“America is being tested,” Pence said. “While there are signs that we are making progress in slowing the spread, as we stand here today, more than 700,000 Americans have contracted the coronavirus and, tragically, more than 37,000” have died.
But, Pence declared, the nation eventually will emerge “stronger than ever before” and he thanked doctors, nurses and first responders “on the front lines,” as well as workers and others nationwide who have helped with the response.
“We will get through this,” Pence said on a chilly and windy afternoon in the shadow of the Rocky Mountains.
Cadets — in blue-and-white dress uniforms — were also solemn as they congregated, at a time when most commencements nationwide have been canceled. But there were bursts of cheers and applause at mentions of classmates.
For Pence, it was a rare venture outside of Washington since he has been leading the White House’s coronavirus task force. He traveled to a Wal-Mart distribution center in Virginia earlier this month but last took a longer trip on March 7 to Florida.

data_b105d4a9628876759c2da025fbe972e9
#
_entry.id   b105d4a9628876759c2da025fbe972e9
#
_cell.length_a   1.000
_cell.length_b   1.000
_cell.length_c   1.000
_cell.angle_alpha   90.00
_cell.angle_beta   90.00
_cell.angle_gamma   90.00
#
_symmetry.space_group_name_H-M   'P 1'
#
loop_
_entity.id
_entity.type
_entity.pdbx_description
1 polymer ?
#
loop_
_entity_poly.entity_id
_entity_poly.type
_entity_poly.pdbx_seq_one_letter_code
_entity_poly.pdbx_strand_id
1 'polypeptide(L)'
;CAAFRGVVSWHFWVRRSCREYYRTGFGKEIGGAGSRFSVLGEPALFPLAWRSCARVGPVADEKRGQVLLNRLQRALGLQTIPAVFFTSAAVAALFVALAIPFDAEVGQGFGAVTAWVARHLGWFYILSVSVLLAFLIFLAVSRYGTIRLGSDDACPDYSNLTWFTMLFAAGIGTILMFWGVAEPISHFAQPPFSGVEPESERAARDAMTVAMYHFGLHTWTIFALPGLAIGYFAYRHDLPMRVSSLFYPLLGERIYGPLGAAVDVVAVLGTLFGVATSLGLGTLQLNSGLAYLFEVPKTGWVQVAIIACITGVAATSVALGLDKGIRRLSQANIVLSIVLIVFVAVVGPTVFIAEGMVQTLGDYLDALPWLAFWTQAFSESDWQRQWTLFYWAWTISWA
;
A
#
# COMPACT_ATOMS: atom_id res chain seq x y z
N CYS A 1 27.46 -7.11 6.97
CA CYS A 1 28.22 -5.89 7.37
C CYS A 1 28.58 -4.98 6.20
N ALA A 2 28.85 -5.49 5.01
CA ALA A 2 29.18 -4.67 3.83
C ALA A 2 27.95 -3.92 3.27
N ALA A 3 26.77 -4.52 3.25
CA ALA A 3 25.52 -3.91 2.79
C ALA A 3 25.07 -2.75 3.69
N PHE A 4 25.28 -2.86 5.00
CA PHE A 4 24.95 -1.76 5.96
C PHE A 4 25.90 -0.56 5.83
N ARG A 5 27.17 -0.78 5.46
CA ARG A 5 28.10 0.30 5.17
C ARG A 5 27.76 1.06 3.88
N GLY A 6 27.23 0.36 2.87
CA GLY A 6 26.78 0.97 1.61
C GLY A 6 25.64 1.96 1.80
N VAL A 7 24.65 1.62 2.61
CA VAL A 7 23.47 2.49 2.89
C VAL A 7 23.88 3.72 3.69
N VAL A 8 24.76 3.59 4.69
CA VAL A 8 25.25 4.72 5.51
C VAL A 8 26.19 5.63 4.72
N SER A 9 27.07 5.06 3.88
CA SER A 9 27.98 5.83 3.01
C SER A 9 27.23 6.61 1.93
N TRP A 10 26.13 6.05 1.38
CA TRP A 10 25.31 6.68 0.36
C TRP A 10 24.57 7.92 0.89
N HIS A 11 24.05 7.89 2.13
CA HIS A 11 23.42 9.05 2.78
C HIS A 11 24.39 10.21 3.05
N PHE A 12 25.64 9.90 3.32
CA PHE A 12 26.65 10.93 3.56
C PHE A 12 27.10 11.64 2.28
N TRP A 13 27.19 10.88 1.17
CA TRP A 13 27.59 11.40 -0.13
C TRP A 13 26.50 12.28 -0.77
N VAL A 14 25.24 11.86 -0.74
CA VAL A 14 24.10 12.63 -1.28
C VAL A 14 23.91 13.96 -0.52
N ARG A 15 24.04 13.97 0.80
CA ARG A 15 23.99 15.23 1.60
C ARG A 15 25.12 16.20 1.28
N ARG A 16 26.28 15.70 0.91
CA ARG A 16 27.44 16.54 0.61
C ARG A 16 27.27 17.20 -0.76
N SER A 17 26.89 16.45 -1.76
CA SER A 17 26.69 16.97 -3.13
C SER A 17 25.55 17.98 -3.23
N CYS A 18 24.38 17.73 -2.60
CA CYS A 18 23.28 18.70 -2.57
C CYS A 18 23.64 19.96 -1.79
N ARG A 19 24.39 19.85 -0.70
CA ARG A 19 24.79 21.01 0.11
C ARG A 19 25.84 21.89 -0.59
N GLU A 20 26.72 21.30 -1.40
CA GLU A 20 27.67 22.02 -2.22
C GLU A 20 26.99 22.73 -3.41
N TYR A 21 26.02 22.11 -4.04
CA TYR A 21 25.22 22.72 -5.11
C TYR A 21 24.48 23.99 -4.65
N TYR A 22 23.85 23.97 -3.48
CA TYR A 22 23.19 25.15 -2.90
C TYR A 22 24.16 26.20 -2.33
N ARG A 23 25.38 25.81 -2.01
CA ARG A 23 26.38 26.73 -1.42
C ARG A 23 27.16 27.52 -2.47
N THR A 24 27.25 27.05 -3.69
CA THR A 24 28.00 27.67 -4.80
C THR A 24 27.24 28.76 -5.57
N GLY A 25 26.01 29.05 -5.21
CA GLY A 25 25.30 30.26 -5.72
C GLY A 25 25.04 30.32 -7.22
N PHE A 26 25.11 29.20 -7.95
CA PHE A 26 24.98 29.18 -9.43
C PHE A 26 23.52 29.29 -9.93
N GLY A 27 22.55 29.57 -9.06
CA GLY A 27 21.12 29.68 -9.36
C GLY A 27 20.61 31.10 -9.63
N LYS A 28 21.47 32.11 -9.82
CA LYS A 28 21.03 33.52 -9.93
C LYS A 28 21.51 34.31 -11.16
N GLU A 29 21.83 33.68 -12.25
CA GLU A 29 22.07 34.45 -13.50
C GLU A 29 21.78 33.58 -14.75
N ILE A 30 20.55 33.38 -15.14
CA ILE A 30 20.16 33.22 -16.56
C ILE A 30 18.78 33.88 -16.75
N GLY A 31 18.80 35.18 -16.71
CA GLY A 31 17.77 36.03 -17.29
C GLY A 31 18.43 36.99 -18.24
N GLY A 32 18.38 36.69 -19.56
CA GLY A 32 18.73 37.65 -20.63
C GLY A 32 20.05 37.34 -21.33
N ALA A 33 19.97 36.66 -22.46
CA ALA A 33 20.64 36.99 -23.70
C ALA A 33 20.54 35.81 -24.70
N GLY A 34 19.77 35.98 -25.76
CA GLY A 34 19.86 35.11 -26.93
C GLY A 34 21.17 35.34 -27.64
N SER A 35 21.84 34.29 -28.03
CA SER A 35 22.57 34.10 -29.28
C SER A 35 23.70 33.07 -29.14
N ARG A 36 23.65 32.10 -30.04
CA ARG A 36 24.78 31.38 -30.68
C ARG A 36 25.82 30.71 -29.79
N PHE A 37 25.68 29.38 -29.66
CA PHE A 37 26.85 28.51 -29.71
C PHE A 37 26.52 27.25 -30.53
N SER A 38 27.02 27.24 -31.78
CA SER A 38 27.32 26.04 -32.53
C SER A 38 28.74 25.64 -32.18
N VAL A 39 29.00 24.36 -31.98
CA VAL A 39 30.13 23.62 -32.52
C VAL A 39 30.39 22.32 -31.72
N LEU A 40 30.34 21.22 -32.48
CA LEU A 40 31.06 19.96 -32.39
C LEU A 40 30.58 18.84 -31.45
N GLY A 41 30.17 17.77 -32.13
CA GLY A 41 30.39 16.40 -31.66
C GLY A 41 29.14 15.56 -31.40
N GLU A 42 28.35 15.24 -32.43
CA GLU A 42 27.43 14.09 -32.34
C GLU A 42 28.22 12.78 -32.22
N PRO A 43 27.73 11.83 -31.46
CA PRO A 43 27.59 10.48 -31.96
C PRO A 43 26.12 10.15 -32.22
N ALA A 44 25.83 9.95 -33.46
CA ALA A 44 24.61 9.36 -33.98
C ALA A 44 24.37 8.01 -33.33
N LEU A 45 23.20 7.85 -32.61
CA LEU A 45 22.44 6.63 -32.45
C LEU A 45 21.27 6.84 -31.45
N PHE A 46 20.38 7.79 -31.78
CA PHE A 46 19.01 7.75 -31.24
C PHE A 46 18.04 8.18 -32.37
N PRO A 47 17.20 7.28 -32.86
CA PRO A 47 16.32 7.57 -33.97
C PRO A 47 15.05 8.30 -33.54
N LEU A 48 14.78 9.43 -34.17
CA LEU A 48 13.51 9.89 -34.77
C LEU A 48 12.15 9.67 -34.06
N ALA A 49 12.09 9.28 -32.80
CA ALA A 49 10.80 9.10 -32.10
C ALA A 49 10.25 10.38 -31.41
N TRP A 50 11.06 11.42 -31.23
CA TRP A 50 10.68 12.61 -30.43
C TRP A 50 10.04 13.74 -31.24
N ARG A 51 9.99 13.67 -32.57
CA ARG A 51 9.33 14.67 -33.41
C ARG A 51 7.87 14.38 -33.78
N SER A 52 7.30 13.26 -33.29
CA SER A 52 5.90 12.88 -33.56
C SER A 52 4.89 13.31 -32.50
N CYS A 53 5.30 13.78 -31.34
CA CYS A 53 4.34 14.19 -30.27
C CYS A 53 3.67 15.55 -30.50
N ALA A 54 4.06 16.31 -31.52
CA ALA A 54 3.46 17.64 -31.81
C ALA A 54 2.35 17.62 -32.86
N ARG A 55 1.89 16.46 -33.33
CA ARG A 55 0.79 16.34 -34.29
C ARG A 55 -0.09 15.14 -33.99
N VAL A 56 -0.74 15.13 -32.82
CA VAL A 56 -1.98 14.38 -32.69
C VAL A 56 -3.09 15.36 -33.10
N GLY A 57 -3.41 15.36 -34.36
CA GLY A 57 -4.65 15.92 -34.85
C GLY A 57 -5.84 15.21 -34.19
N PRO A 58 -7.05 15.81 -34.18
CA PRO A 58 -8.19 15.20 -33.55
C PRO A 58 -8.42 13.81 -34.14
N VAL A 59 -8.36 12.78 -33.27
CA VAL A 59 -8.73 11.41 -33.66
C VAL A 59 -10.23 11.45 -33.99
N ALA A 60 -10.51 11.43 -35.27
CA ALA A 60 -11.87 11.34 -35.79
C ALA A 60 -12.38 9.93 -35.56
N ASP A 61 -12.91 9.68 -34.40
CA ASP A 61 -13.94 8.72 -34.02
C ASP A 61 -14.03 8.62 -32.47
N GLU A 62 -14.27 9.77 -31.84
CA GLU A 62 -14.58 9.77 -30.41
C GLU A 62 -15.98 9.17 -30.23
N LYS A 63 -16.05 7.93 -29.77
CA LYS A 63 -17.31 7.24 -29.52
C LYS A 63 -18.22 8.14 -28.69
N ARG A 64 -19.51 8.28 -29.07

It was a moment, too, for Pence to be in the spotlight for at least part of the day, although President Trump hovered. While Pence was in Colorado, the president announced that he would hold an evening news conference, even though the coronavirus task force did not have a scheduled meeting.
Thousands of miles away, Trump’s fury toward the media continued during the ceremony. He tweeted angrily about the “Lamestream media” and the use of anonymous sourcing in news stories.
“The American people should demand NAMES!” he wrote at one point.